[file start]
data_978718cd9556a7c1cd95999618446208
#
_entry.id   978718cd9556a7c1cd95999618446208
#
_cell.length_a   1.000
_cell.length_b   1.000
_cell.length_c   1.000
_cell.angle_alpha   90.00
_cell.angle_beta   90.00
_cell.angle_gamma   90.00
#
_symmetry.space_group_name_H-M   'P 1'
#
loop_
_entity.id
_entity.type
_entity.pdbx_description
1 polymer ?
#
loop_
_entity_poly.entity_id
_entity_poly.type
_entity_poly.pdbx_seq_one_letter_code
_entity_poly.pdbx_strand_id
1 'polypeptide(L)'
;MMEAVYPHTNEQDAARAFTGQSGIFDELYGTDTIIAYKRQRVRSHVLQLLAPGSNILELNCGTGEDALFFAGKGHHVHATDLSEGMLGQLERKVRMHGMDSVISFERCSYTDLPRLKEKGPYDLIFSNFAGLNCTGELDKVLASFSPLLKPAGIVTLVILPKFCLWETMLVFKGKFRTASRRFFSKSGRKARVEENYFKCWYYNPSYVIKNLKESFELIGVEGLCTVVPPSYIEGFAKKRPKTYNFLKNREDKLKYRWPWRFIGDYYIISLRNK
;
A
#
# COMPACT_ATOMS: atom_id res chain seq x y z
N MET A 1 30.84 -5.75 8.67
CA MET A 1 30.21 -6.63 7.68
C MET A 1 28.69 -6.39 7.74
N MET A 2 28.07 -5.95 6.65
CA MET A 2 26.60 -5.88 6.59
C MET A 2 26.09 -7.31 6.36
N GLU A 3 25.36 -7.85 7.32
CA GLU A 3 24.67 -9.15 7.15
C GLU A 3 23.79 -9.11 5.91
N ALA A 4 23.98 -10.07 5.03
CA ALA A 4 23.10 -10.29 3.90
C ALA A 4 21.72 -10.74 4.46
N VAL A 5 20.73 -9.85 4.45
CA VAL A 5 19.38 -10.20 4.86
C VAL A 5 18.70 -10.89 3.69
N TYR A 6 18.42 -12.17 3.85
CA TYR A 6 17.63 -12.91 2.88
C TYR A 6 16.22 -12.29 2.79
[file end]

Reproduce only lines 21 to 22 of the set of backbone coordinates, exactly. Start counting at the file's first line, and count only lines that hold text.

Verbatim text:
_entity_poly.entity_id
_entity_poly.type